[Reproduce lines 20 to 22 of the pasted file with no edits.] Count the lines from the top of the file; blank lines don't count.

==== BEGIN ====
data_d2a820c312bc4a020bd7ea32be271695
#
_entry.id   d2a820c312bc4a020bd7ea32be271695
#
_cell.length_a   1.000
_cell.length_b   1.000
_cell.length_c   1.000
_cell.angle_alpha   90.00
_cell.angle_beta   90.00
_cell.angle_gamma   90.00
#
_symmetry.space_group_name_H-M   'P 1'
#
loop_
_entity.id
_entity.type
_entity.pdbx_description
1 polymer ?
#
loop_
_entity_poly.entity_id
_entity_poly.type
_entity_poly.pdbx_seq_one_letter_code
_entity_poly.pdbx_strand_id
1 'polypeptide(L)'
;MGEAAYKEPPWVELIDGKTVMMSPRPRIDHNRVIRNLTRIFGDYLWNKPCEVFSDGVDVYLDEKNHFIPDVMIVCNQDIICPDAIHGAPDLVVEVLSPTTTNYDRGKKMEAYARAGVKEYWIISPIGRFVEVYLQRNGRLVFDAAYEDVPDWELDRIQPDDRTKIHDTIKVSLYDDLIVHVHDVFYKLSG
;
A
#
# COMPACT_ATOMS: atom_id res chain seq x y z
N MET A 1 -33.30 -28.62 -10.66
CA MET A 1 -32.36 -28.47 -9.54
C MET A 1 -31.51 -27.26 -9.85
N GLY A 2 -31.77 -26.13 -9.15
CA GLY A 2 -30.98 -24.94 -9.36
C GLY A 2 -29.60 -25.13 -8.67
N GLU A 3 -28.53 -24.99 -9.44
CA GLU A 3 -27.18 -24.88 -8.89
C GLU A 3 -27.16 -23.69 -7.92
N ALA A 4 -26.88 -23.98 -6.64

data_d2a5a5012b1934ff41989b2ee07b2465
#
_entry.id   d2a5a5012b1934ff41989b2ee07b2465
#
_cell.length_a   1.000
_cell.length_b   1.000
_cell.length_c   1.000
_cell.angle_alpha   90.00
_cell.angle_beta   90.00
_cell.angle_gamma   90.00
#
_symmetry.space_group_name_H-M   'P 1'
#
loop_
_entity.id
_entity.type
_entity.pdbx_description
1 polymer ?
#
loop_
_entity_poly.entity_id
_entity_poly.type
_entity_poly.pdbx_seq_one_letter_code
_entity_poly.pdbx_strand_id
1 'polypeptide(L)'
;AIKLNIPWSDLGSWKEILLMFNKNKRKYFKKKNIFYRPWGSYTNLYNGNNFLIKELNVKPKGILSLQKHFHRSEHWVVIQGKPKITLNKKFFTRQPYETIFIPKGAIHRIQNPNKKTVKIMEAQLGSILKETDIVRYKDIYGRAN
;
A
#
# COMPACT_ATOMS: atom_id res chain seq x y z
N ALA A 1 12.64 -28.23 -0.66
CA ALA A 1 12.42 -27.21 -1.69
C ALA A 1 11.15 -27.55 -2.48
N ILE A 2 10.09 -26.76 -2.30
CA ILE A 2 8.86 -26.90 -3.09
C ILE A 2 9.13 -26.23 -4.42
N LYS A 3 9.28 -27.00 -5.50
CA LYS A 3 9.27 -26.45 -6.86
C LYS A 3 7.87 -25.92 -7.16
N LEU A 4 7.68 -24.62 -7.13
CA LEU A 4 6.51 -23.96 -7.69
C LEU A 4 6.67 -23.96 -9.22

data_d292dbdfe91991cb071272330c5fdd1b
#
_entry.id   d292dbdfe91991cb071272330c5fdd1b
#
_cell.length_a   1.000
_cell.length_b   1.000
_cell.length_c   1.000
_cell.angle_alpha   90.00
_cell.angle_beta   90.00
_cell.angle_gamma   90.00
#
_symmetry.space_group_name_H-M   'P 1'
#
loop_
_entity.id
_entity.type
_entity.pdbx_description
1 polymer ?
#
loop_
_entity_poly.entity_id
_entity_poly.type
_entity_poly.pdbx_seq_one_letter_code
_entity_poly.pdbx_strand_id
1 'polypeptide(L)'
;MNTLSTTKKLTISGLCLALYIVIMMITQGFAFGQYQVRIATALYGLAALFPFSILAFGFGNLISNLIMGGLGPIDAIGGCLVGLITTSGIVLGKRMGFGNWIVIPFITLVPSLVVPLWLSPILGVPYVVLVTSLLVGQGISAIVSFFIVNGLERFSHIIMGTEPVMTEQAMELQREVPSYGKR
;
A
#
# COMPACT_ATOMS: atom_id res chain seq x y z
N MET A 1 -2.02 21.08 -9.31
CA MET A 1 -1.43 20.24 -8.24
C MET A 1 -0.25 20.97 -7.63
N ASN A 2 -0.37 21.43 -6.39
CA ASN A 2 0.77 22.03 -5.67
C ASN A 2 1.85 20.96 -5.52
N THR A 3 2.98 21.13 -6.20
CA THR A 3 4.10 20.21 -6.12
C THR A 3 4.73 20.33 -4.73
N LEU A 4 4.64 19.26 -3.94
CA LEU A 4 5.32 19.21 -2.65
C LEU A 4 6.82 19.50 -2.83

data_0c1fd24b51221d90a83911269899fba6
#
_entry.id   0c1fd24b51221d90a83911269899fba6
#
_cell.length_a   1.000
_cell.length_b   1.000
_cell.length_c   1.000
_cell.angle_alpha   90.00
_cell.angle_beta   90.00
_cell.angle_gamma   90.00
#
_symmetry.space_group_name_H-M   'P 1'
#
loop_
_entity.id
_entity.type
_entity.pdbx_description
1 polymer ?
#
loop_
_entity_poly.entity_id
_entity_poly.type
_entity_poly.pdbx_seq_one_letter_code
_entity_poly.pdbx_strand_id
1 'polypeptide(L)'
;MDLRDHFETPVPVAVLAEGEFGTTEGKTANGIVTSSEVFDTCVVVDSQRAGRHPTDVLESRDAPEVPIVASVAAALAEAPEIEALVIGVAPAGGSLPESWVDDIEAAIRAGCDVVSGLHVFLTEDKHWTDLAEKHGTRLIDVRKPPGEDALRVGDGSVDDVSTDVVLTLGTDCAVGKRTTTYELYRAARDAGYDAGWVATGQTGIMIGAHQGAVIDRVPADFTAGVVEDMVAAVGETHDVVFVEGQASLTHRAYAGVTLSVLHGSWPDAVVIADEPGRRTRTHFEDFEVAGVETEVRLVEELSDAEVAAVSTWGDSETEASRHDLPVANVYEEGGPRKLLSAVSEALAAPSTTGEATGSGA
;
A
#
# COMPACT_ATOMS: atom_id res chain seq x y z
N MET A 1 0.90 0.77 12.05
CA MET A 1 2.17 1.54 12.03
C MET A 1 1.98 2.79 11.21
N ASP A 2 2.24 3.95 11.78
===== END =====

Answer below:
loop_
_entity_poly.entity_id
_entity_poly.type